MAYR Arianna in Nasso • Franz Hauk, cond; Cornelia Horak (Arianna); Thomas Michael Allen (Bacco); Simon Mayr Ch & Ens • NAXOS 8.573065 (57:46 Text and Translation)
I have included the text icon in the headnote indicating that texts and translations are included, which is a bit of an exaggeration. As usual, Naxos makes text and translation available at noRead more charge from their website, which leaves you with a printout that is a bit cumbersome for storage. You can print in “booklet size,” but the result is a bit thick to fit inside the jewel case. I wish Naxos would offer the buyer a choice, with an extra charge for full text inclusion—but at least they do make it available.
Naxos’s project of recording the major works of Simon Mayr is an extremely important event, introducing to most of us a composer of genuine individuality and importance. You can find reviews of many of their recordings by different critics in the Fanfare Archive. Virtually all, no matter who wrote them, are positive. Mayr was born in 1763 in Bavaria but in his 20s he went to study in Italy and never returned. His biggest claim to the fame granted by history is that he was the principal teacher of Donizetti, who admired Mayr’s music greatly. But during Mayr’s lifetime, his religious works and his operas (he wrote almost 70 of them!) were regularly performed. The operas, however, gave way to the enormous popularity of Rossini, who was 29 years Mayr’s junior. Mayr was also instrumental in giving the music of Haydn, Mozart, and Beethoven its first exposure in Italy. To give you a historical context for Mayr, here are birth and death dates for him and his important contemporaries and near-contemporaries:
As you can see, while he was born earlier than any other on that list, he not only outlived Mozart and Beethoven, but he also went on composing long after Rossini’s curious retirement. Mayr spanned a major generational change, and his music has elements of both eras, and also of both the Austro-Germanic and Italian schools.
Arianna in Nasso is described as a “cantata in one act,” and really is almost an un-staged opera. The soprano part was written for the great Isabella Colbran, who went on to marry Rossini. The importance of Mayr can be presumed from the fact that the new Teatro San Carlo in Naples was inaugurated in 1817 with a performance of his cantata Partenope’s Dream, another work written for Colbran. The success of that led to the composition, also in 1817, of this work. The most imaginative vocal writing in the piece is to be found in the arias, and to some degree even in the recitatives, for soprano. The tenor writing is a bit more ordinary, though it is technically demanding as well. The choral writing is dramatic and very effective, as is the orchestral writing. It is in these elements that one hears the influence of Haydn, Mozart, and Beethoven on Mayr, despite the fact that he spent virtually his entire career and adult life in Italy. This is attractive, engaging, and dramatic music, with a real face to it. Anyone who responds to vocal music of the late-18th and early-19th centuries will find this a wonderful discovery.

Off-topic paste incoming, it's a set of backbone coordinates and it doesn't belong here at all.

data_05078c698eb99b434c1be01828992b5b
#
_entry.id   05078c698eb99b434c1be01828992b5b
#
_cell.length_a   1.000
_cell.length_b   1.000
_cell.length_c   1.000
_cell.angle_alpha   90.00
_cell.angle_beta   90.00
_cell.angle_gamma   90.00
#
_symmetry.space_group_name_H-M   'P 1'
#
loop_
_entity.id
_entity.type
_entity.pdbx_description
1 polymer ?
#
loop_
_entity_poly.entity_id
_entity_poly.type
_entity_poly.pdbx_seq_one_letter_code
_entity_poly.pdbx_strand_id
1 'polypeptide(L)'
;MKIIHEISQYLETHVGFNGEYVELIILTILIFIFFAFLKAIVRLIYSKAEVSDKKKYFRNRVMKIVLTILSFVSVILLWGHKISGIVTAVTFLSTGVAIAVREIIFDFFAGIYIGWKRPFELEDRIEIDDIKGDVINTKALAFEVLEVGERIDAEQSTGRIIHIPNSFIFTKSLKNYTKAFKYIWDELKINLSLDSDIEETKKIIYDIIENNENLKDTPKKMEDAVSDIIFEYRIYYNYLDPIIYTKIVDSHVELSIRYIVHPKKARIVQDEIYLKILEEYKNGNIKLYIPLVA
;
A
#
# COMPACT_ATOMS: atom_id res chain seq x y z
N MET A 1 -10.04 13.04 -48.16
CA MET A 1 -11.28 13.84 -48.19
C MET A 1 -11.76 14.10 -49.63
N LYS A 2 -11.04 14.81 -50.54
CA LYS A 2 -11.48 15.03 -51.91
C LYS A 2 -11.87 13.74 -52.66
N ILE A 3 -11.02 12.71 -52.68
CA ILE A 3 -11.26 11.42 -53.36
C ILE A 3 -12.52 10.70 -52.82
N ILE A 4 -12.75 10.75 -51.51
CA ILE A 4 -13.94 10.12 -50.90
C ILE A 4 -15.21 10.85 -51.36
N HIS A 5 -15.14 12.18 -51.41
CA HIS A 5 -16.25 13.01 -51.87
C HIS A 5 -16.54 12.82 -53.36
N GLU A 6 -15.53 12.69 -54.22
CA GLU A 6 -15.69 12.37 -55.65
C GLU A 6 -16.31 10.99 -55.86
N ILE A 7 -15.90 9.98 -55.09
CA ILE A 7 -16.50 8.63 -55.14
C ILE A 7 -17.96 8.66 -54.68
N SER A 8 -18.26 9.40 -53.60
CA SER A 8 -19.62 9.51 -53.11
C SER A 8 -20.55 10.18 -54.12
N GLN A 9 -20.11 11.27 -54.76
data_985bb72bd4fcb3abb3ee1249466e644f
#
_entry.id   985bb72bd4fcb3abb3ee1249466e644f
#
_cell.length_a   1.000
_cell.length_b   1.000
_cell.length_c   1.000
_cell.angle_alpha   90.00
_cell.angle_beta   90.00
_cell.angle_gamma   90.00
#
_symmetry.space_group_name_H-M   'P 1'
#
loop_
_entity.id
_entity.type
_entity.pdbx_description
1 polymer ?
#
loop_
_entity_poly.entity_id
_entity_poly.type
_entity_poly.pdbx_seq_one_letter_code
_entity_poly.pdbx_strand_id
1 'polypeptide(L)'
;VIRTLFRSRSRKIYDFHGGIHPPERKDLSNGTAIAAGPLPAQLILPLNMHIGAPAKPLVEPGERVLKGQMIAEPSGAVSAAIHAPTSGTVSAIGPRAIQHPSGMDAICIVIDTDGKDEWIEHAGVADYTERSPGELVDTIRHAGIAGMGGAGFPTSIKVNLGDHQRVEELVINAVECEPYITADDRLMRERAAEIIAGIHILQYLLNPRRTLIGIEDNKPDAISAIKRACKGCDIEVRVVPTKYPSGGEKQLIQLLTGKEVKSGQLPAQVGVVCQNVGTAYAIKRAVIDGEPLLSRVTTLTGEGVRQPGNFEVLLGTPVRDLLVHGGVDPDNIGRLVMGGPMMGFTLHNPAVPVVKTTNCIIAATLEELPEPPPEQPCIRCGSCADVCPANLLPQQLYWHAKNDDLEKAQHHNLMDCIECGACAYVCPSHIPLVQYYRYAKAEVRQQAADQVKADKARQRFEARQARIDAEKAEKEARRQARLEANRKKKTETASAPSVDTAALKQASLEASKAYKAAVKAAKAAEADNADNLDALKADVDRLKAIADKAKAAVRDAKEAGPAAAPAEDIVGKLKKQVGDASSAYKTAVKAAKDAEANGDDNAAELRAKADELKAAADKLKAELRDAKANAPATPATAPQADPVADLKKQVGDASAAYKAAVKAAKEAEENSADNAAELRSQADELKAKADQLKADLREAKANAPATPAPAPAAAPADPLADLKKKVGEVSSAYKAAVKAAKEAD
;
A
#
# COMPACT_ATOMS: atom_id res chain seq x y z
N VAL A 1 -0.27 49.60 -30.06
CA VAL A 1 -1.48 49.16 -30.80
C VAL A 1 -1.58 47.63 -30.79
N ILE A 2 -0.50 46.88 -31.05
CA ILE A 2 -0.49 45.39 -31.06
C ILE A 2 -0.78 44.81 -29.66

Conductor Hauk has made a specialty of Mayr, even forming the Simon Mayr Chorus and Ensemble in 2003, and he has absorbed the essence of the composer and conducts with absolute conviction and a sure knowledge of how to pace the music. His chorus is not the most elegant in terms of tonal richness or evenness of blend, but they sing in tune and with real involvement in the score and the text. The same can also be said for the orchestra, which occasionally sounds a bit thin and grainy, but which plays together and goes beyond mere note-reading.
Both soloists here are good, with the strongest praise going to soprano Horak. Hers is not a voice of unique timbre, but it is an attractive lyric soprano with freedom on top and agility throughout. She sings with imagination, and conveys Ariadne’s happiness at the conclusion with a glowing tone. Tenor Allen also displays quite remarkable agility in the work’s coloratura writing, but there is very little variety of color in his basically white voice. It must be noted, however, that often in rarely performed repertoire we have to put up with utterly inadequate performances, and that is not the case here. This performance will provide much pleasure, and I anticipate returning frequently to Arianna in Nasso. The sound is well balanced and just a touch on the dry side. Highly recommended.